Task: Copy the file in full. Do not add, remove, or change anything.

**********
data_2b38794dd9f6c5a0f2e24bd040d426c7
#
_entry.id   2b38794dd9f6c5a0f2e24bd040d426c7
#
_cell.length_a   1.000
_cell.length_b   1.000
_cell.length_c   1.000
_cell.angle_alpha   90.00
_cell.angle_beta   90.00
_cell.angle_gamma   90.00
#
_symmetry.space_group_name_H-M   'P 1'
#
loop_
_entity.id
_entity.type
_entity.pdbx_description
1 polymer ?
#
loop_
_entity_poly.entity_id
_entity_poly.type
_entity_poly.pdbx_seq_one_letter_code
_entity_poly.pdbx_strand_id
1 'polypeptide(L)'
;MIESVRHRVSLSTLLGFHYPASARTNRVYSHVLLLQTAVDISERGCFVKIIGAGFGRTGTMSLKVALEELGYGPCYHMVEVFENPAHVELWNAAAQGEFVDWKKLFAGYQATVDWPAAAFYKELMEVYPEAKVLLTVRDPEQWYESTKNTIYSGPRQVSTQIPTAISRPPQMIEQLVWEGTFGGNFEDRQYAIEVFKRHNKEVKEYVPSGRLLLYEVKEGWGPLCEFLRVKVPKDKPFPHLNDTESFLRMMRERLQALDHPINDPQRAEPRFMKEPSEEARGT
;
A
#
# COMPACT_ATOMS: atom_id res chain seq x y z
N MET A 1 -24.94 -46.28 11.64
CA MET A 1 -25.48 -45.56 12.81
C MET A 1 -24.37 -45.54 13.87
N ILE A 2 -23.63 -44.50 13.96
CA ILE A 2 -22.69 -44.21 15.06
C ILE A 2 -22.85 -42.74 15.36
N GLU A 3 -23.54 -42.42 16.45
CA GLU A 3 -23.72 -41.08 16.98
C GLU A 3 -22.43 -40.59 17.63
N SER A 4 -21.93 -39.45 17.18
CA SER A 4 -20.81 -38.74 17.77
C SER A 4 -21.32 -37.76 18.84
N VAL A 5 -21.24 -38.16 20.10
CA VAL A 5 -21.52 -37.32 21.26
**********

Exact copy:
data_2b38794dd9f6c5a0f2e24bd040d426c7
#
_entry.id   2b38794dd9f6c5a0f2e24bd040d426c7
#
_cell.length_a   1.000
_cell.length_b   1.000
_cell.length_c   1.000
_cell.angle_alpha   90.00
_cell.angle_beta   90.00
_cell.angle_gamma   90.00
#
_symmetry.space_group_name_H-M   'P 1'
#
loop_
_entity.id
_entity.type
_entity.pdbx_description
1 polymer ?
#
loop_
_entity_poly.entity_id
_entity_poly.type
_entity_poly.pdbx_seq_one_letter_code
_entity_poly.pdbx_strand_id
1 'polypeptide(L)'
;MIESVRHRVSLSTLLGFHYPASARTNRVYSHVLLLQTAVDISERGCFVKIIGAGFGRTGTMSLKVALEELGYGPCYHMVEVFENPAHVELWNAAAQGEFVDWKKLFAGYQATVDWPAAAFYKELMEVYPEAKVLLTVRDPEQWYESTKNTIYSGPRQVSTQIPTAISRPPQMIEQLVWEGTFGGNFEDRQYAIEVFKRHNKEVKEYVPSGRLLLYEVKEGWGPLCEFLRVKVPKDKPFPHLNDTESFLRMMRERLQALDHPINDPQRAEPRFMKEPSEEARGT
;
A
#
# COMPACT_ATOMS: atom_id res chain seq x y z
N MET A 1 -24.94 -46.28 11.64
CA MET A 1 -25.48 -45.56 12.81
C MET A 1 -24.37 -45.54 13.87
N ILE A 2 -23.63 -44.50 13.96
CA ILE A 2 -22.69 -44.21 15.06
C ILE A 2 -22.85 -42.74 15.36
N GLU A 3 -23.54 -42.42 16.45
CA GLU A 3 -23.72 -41.08 16.98
C GLU A 3 -22.43 -40.59 17.63
N SER A 4 -21.93 -39.45 17.18
CA SER A 4 -20.81 -38.74 17.77
C SER A 4 -21.32 -37.76 18.84
N VAL A 5 -21.24 -38.16 20.10
CA VAL A 5 -21.52 -37.32 21.26